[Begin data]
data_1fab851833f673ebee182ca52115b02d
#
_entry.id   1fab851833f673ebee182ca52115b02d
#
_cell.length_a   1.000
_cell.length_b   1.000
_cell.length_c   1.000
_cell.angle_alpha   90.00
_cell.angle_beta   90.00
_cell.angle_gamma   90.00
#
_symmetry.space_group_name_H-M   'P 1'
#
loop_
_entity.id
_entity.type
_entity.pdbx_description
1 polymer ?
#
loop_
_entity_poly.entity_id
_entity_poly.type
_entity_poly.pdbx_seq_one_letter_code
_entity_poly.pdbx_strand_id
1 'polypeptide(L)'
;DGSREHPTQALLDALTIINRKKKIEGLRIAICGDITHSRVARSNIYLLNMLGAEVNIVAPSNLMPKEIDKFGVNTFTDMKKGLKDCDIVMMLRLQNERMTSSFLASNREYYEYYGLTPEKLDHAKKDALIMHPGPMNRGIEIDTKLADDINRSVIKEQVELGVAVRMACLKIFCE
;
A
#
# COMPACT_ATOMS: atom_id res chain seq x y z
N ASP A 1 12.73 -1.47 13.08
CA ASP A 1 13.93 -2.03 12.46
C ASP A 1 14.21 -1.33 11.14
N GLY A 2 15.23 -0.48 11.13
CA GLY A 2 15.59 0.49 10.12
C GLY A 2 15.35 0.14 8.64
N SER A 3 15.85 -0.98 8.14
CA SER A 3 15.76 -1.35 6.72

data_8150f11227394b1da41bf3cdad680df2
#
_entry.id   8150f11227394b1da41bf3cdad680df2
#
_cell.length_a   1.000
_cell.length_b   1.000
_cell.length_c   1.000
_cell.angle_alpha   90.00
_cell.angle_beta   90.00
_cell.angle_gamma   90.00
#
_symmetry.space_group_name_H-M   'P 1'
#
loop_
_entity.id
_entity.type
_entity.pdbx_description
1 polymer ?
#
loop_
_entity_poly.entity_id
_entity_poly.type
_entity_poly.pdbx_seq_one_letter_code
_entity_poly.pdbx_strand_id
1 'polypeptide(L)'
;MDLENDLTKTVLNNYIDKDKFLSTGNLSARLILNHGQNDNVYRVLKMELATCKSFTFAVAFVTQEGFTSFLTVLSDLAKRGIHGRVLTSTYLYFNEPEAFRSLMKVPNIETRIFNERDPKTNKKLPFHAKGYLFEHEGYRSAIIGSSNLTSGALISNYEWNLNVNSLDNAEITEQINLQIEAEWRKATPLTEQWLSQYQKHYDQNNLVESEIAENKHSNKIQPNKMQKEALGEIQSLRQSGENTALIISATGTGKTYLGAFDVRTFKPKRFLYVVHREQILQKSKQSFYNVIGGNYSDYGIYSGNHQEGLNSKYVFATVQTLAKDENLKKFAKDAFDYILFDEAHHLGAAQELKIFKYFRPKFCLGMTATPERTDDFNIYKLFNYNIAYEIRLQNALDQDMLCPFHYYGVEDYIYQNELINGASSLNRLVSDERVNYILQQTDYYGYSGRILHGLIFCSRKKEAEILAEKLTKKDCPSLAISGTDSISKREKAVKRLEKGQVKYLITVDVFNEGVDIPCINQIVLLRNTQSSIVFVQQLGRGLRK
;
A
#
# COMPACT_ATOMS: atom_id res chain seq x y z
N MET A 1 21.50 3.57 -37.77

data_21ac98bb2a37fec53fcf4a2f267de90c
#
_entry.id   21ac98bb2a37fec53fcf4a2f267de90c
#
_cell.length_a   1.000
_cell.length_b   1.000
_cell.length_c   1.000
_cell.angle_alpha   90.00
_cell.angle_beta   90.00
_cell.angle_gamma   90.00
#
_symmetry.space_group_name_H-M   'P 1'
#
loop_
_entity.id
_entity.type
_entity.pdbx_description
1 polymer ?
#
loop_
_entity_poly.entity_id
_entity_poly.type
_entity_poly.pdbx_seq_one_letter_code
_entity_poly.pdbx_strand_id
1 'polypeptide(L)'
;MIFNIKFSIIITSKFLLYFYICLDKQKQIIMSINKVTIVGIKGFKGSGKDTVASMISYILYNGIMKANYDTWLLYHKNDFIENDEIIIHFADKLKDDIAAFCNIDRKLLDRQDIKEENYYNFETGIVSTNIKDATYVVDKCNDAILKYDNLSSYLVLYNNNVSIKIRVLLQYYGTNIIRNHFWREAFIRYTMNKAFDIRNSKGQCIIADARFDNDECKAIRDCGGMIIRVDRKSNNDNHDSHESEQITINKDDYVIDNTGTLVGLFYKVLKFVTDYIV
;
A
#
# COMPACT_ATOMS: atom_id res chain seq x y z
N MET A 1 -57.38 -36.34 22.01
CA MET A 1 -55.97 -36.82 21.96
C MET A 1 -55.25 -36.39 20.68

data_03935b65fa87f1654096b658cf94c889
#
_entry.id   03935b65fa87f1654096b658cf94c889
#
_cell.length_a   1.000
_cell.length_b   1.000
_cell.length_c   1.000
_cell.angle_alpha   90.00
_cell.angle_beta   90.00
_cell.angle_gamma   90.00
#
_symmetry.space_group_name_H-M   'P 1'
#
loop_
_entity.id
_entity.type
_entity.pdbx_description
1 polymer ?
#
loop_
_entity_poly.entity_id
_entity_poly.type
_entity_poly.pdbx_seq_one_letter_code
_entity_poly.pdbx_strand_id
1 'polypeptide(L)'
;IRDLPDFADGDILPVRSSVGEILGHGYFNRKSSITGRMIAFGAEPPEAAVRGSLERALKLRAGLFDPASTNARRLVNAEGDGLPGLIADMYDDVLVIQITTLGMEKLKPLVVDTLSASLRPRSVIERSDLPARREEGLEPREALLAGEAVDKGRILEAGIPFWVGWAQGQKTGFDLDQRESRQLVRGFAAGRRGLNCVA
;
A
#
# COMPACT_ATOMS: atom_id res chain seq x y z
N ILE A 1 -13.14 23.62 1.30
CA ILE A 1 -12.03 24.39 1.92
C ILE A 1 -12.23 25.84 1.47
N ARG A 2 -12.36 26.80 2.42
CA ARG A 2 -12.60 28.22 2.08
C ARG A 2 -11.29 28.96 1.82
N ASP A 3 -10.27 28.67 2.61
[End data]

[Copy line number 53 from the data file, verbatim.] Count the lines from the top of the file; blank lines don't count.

_entity.id